In 1870s America, the fury of a notorious gang leader is unleashed when a peaceful American settler avenges the death of his family. Then as his cowardly fellow townspeople betray him, he is forced to hunt down the outlaws alone.
The American West in the 1870s. A European settler, Jon Jensen (Mads Mikkelsen), has just welcomed his wife and son to the country when they are kidnapped and murdered. He takes revenge on the murderers, only to discover that one was the brother of a local land baron, Henry Delarue. Delarue runs the local town with a brutal hand. Now he wants vengeance on the man who killed his brother and the local townspeople are too scared of him to stand up to him. Jon is fighting more than just the local thugs, he is facing the entire town.Written by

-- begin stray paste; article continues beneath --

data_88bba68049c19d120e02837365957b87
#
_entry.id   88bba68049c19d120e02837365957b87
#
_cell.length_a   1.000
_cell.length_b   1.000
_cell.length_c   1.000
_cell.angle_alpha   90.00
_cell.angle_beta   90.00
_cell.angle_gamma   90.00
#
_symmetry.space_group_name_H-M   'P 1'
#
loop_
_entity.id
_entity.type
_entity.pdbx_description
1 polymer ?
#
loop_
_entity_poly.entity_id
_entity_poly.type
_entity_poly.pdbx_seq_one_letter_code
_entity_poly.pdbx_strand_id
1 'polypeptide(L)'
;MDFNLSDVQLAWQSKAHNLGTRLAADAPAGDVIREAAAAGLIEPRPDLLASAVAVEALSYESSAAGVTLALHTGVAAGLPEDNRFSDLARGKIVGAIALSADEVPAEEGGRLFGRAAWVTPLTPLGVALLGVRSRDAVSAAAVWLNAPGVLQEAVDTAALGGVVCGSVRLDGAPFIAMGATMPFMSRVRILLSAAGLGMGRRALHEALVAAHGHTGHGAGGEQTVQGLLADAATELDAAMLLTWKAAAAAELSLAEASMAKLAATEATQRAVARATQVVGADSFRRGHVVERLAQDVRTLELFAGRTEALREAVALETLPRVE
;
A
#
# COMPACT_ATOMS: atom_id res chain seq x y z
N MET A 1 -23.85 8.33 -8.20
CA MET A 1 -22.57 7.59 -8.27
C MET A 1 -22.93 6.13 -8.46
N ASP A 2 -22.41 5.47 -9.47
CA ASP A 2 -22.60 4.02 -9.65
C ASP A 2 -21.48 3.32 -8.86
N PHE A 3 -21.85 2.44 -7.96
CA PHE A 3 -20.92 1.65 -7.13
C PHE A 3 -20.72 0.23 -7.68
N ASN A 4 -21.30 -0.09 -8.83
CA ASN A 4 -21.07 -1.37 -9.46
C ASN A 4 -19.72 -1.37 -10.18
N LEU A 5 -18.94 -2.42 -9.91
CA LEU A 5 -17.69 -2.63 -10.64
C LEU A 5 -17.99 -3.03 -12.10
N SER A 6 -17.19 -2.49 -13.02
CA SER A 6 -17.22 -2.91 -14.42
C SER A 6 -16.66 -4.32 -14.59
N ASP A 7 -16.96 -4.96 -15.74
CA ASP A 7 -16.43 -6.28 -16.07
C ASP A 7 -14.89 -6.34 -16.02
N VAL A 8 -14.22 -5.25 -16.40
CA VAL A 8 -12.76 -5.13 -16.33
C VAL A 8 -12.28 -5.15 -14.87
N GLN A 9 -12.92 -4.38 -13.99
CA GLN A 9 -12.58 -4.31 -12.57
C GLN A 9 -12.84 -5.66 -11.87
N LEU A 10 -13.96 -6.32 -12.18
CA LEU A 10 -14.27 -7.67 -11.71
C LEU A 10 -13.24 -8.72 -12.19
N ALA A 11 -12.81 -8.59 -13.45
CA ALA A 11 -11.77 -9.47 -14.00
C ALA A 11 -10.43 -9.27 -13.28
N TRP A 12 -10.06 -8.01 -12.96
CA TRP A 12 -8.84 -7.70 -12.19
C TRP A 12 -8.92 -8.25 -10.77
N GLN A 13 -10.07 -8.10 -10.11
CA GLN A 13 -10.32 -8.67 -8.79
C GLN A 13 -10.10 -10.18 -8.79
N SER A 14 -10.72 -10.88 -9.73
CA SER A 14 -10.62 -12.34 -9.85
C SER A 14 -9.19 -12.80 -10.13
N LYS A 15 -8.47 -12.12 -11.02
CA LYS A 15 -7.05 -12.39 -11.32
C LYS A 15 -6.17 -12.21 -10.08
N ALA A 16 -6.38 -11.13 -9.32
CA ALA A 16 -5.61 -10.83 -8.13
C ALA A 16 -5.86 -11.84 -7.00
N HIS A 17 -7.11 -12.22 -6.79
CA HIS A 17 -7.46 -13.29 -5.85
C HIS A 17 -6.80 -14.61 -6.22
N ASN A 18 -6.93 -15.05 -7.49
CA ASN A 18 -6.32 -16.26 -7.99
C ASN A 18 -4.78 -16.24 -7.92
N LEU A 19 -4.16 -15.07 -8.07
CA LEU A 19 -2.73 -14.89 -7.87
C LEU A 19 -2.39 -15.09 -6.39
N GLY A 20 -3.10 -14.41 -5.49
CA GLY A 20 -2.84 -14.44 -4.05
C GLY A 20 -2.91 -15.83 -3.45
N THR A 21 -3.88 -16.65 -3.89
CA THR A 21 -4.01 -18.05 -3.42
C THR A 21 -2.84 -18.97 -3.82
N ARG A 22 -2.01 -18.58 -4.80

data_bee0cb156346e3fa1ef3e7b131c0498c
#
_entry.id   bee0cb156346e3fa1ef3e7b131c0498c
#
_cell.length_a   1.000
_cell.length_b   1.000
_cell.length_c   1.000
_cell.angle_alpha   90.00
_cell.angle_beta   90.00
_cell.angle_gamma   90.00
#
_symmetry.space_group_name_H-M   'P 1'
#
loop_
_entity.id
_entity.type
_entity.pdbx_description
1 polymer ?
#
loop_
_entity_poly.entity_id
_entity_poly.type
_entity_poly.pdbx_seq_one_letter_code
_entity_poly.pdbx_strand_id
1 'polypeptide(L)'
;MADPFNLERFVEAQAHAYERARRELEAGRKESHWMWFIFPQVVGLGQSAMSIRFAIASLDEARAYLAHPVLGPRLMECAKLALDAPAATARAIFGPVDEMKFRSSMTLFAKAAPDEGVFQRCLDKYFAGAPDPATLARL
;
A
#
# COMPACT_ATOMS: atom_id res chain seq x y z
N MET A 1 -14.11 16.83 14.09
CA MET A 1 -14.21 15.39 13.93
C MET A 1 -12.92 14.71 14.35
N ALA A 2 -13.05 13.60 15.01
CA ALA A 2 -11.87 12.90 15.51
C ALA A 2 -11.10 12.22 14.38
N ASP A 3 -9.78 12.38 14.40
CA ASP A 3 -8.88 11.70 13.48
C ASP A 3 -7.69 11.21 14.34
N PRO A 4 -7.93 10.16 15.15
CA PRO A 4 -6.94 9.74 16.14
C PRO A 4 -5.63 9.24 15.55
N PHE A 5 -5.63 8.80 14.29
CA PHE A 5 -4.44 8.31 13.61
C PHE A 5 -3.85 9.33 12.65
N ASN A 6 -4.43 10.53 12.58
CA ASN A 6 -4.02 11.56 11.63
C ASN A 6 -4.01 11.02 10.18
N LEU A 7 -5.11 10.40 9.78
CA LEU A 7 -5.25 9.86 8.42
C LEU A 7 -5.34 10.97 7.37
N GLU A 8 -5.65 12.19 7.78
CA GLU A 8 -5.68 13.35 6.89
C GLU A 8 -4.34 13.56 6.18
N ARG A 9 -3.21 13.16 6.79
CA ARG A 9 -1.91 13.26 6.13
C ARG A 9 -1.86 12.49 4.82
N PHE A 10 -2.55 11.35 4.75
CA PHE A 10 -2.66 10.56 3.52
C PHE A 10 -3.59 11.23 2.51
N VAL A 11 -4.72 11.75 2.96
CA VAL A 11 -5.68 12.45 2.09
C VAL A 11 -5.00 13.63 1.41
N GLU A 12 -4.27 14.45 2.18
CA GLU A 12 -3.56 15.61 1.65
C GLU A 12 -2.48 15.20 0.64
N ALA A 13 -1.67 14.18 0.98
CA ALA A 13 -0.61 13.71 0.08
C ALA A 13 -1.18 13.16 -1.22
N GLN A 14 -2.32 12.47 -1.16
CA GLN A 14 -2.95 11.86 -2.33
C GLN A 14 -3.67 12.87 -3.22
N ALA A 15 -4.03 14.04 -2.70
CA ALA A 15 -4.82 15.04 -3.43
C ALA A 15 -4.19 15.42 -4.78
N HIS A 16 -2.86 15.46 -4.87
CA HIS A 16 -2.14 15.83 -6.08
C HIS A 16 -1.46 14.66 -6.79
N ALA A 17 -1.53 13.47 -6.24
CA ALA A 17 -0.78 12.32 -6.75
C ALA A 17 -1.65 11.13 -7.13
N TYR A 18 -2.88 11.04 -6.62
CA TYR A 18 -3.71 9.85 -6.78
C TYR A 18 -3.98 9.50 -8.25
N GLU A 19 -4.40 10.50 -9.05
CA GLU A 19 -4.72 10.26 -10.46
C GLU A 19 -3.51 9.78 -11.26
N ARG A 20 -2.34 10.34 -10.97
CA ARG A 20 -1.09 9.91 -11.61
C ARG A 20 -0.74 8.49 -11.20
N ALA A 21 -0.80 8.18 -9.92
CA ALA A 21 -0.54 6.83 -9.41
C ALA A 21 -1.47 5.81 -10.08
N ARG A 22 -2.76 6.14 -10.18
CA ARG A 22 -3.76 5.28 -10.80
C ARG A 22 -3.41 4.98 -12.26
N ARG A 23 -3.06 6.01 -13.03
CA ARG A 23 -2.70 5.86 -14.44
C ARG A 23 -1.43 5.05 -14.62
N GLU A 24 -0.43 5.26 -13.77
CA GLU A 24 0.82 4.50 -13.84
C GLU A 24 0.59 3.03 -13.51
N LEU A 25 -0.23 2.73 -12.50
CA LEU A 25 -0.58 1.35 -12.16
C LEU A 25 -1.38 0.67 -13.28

The classic western story has been done again and again, a thousand times over. A hero is wronged, he seeks revenge, gunfights ensue, retribution is attained. It's a classic formula, and fuels countless films in the genre, even today. The tricky part is, getting all the elements right. The story is a blueprint, and all other aspects must be implemented skillfully for that blueprint to result in a worthwhile finished product. The Salvation gathers a wicked cast, a beautifully twangy, reminiscent soundtrack that brings a nostalgic tear to the eye, and stunning, drone and crane centred camera work to weave us a tale that kept me enraptured from start to finish. I haven't seen a western this gorgeously rendered since John Hillcoat's The Proposition, or as unforgiving and tragic on that note. Mads Mikkelsen stoically plays Jon, a Danish immigrant in the dust haven of America's west. Mikkelsen is an actor who can say more with two seconds of silent, eye twitching screen time than eight hundred pages of dialogue, making him the perfect fit for a tortured western protagonist. On the first day he is reunited with his wife and ten year old son, they are slaughtered by evil outlaws (an opening sequence of heart wrenching dread that will leave you with a dry mouth) prompting him to take swift revenge. They happened to be affiliated with the biggest, baddest gang boss gunslinger in the region, played by Jeffrey Dean Morgan. I've been waiting for Morgan to get a role worth his talent since Watchmen, and he takes full advantage of his ruthless prick character, injecting every moment with malice. The two are pitted against each other in a hard bitten, economically dry town with a bitter atmosphere appropriate to the depressing nature of the story. Caught between is mute Eva Green as Princess, a prisoner of Morgan's clan and survivor of maiming in her youth, at the hands of natives. Green has no dialogue, but can fill a scene with thunderous, glowering presence, and is one of my favourite actresses working today. All the elements mix perfectly, from story, which is standard but given new vital signs by the lush production design, acting and especially the score, a sadly meandering rhapsody that prompts dreams of tumbleweeds, tragedy and hard men doing bad things in the name of revenge.
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